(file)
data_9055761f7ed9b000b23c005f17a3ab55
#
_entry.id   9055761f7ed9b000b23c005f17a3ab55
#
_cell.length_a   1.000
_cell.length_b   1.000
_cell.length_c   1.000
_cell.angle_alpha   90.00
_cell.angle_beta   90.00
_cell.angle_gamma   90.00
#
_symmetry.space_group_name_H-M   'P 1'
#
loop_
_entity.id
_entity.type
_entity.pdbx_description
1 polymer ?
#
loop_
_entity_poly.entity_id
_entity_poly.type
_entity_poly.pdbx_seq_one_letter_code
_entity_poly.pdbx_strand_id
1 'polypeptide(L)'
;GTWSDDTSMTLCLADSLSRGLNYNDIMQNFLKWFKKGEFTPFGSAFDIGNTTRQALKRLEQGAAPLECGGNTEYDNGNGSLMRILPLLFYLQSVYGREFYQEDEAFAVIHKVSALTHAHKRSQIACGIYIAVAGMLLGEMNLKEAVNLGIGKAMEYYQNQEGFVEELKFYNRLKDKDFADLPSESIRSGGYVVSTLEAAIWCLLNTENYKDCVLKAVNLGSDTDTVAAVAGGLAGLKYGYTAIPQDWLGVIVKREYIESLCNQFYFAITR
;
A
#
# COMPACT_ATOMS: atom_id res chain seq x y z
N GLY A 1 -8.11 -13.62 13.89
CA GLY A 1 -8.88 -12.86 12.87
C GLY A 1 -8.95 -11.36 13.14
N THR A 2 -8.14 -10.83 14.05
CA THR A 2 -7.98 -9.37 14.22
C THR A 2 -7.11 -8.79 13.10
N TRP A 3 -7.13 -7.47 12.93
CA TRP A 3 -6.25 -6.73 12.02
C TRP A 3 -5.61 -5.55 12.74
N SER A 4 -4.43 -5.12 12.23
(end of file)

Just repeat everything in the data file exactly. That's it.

data_9055761f7ed9b000b23c005f17a3ab55
#
_entry.id   9055761f7ed9b000b23c005f17a3ab55
#
_cell.length_a   1.000
_cell.length_b   1.000
_cell.length_c   1.000
_cell.angle_alpha   90.00
_cell.angle_beta   90.00
_cell.angle_gamma   90.00
#
_symmetry.space_group_name_H-M   'P 1'
#
loop_
_entity.id
_entity.type
_entity.pdbx_description
1 polymer ?
#
loop_
_entity_poly.entity_id
_entity_poly.type
_entity_poly.pdbx_seq_one_letter_code
_entity_poly.pdbx_strand_id
1 'polypeptide(L)'
;GTWSDDTSMTLCLADSLSRGLNYNDIMQNFLKWFKKGEFTPFGSAFDIGNTTRQALKRLEQGAAPLECGGNTEYDNGNGSLMRILPLLFYLQSVYGREFYQEDEAFAVIHKVSALTHAHKRSQIACGIYIAVAGMLLGEMNLKEAVNLGIGKAMEYYQNQEGFVEELKFYNRLKDKDFADLPSESIRSGGYVVSTLEAAIWCLLNTENYKDCVLKAVNLGSDTDTVAAVAGGLAGLKYGYTAIPQDWLGVIVKREYIESLCNQFYFAITR
;
A
#
# COMPACT_ATOMS: atom_id res chain seq x y z
N GLY A 1 -8.11 -13.62 13.89
CA GLY A 1 -8.88 -12.86 12.87
C GLY A 1 -8.95 -11.36 13.14
N THR A 2 -8.14 -10.83 14.05
CA THR A 2 -7.98 -9.37 14.22
C THR A 2 -7.11 -8.79 13.10
N TRP A 3 -7.13 -7.47 12.93
CA TRP A 3 -6.25 -6.73 12.02
C TRP A 3 -5.61 -5.55 12.74
N SER A 4 -4.43 -5.12 12.23